What is Christmas? To kids, it's all about getting presents. And not even necessarily the "perfect" present; the way they tear off the wrapping paper, glance at the gift, then rush on to the next one, it's more about the unknown, the mystery, the potential inside each package.
Modern culture guru Gretchen Rubin has mixed feelings about gift-giving: "I think that, often, people don’t really want these gifts. More
birthday gifts for children who already opened too many presents on
their birthday; more high-calorie treats for people who are watching
their weight...", but adds "...although I’ve tried to pretend that gift-giving didn’t matter much,
I’ve always known that it DOES matter. It’s an important gesture...Gift-giving makes me stop and think about the people in my life, what
they like, what they need. It’s tangible proof of my affection." (Read more of her thoughts on this here: http://www.happiness-project.com/happiness_project/2007/12/even-though-its/)
My kiddo loves presents as much as the next kid, and I love making her smile, but I tried not to go overboard this year. She will be getting a few presents from her daddy and me, and a few from Santa. (And a lot from relatives, but that is largely out of my control.)
I, personally, have come to the conclusion that I have enough "stuff", but, in line with what Gretchen Rubin believes, I would be hurt if my hubby and other family members didn't give me something special for Christmas. However, I fully believe that experiences make outstanding gifts, sometimes more so than yet another pair of socks. Now, if you are really in need, something basic like socks or a gas card or a blanket is appropriate and greatly appreciated, but the old adage, "It's the thought that counts" is true. Any gift given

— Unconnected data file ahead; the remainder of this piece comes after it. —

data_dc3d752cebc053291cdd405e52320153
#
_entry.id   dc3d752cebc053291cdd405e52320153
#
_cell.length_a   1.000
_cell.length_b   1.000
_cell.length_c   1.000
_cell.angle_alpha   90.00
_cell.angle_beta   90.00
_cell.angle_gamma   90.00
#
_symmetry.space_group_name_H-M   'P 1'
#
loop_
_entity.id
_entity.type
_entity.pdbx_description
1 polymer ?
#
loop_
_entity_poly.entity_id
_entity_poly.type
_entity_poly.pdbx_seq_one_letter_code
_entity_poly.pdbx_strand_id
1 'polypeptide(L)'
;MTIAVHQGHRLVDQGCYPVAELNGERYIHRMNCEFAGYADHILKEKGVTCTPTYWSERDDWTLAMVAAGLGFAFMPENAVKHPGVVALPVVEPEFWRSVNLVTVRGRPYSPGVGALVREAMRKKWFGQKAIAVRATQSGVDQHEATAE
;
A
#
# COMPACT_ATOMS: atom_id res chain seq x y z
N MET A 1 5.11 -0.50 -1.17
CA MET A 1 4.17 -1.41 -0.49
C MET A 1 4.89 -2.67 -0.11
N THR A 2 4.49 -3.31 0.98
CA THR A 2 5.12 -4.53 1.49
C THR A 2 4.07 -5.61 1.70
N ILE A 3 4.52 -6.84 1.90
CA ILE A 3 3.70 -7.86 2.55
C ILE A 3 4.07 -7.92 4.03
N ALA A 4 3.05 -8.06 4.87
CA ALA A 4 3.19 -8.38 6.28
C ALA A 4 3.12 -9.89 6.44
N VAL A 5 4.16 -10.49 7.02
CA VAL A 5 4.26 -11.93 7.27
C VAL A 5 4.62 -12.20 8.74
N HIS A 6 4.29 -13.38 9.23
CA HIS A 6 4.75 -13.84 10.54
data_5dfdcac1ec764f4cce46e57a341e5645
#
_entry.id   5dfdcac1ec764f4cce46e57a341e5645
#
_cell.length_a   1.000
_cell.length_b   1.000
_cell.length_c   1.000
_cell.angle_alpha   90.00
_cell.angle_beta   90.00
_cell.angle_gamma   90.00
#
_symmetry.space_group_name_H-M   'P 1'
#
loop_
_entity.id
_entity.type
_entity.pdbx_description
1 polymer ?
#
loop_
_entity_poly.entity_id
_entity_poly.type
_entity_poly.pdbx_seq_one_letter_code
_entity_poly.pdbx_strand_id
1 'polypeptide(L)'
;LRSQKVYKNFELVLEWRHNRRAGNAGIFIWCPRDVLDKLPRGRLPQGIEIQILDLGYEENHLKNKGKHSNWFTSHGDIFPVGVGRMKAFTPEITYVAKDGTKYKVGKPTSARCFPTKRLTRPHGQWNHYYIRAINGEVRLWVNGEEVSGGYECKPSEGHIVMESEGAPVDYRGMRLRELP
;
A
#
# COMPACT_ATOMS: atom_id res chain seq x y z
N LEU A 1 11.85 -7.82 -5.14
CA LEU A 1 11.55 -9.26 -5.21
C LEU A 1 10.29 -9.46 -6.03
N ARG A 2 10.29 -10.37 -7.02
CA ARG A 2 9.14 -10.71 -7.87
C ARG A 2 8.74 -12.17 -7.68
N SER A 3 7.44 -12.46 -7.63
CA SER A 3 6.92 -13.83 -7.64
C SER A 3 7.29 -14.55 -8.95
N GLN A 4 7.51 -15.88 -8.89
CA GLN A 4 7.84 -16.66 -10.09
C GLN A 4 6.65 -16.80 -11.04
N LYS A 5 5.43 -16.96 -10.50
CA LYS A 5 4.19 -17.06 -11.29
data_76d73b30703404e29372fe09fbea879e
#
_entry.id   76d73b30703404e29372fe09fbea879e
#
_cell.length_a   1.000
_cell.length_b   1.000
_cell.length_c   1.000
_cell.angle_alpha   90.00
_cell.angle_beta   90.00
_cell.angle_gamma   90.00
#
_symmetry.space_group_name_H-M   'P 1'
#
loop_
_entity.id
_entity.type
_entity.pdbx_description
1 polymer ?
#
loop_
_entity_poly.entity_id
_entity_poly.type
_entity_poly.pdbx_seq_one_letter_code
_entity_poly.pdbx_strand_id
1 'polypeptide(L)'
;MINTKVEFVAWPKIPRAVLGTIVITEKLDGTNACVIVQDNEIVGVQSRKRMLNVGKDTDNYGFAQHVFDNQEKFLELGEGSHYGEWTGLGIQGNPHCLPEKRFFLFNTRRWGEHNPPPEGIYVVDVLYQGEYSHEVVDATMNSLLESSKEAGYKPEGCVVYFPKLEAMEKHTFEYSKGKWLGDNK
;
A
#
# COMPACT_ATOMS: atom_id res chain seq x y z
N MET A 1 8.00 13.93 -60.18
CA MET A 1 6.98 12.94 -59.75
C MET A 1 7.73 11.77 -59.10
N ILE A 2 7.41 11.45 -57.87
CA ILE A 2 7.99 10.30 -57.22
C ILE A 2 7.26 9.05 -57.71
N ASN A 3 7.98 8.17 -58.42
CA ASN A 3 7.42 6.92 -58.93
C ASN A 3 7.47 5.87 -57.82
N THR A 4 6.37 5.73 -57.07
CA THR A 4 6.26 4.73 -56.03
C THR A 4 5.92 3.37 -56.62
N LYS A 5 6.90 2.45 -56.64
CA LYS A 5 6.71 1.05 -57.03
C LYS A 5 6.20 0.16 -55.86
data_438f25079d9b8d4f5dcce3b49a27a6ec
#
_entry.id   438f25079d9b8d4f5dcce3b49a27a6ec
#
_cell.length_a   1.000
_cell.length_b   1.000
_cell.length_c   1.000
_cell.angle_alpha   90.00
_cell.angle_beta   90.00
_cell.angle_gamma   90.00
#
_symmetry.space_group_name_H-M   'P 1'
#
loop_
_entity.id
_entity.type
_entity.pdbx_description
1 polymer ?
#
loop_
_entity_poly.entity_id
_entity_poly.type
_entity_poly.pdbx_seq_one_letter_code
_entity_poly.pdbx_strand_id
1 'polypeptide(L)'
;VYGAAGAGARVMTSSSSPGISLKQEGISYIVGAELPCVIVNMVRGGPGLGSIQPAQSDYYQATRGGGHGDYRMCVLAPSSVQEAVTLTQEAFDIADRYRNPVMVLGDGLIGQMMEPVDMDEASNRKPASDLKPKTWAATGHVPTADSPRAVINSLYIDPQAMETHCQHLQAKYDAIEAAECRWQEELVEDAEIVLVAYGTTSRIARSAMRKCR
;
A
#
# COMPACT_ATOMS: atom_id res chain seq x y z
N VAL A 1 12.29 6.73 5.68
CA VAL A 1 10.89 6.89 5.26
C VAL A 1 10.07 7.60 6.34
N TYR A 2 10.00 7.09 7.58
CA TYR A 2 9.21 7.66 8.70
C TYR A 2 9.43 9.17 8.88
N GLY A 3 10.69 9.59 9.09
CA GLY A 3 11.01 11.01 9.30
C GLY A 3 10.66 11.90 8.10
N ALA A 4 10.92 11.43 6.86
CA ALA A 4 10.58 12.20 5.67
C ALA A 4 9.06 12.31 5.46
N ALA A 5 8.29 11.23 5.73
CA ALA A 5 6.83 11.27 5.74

with the needs and preferences and interests of the recipient in mind is
a good gift.
Really, though, how much stuff does anyone need? To quote a
friend, "Do we remember all of the things we were given as children or
do we remember the moments we spent with others?" I think that it's the moments spent with others--people we care about--that stay with us after even the most spectacular gift has been put aside or even forgotten. Giving the gift of experiences is not a new trend, but it is being touted as one, and I think it is catching on. After all, "What gift can we give to the people we care about that actually means
something? Why do the holidays have to be so expensive after we buy
gifts for everyone on our Christmas list? Then, on Christmas Day, we
have to find polite things to say about the unwanted gifts we get and we
find ourselves with a bunch of additional stuff to take care of whether we like it or not." (From http://www.thesimpledollar.com/2009/11/13/giving-experiences-not-things-this-holiday-season/)
To me, the best part of the holiday season is spending time with friends and family. I figured, the kiddo loves playing with her friends more than just about anything, so why shouldn't she have that experience (along with toys, of course)? I have been trying to arrange play dates for her with her friends, including several friends she doesn't get to see very often, (like friends who have moved away, or friends from preschool who go to different elementary schools). Unfortunately, I haven't had overwhelming success (darn you germs for making everyone sick!), but so far the kiddo has participated in our church's holiday play, I helped her make a gingerbread house at her class party, and she has helped me make cookies. We also plan to see the fancy-schmancy Christmas trees in town and see some of her buddies at a "mega play date" in a park, complete with hot chocolate and lots of layers. She will no doubt be disappointed when she sees that there isn't a merry-go-round in our yard on Christmas morning, but that will pass. Hopefully the memories of laughing, giggling, and playing with me, hubby, family and friends will last a lifetime.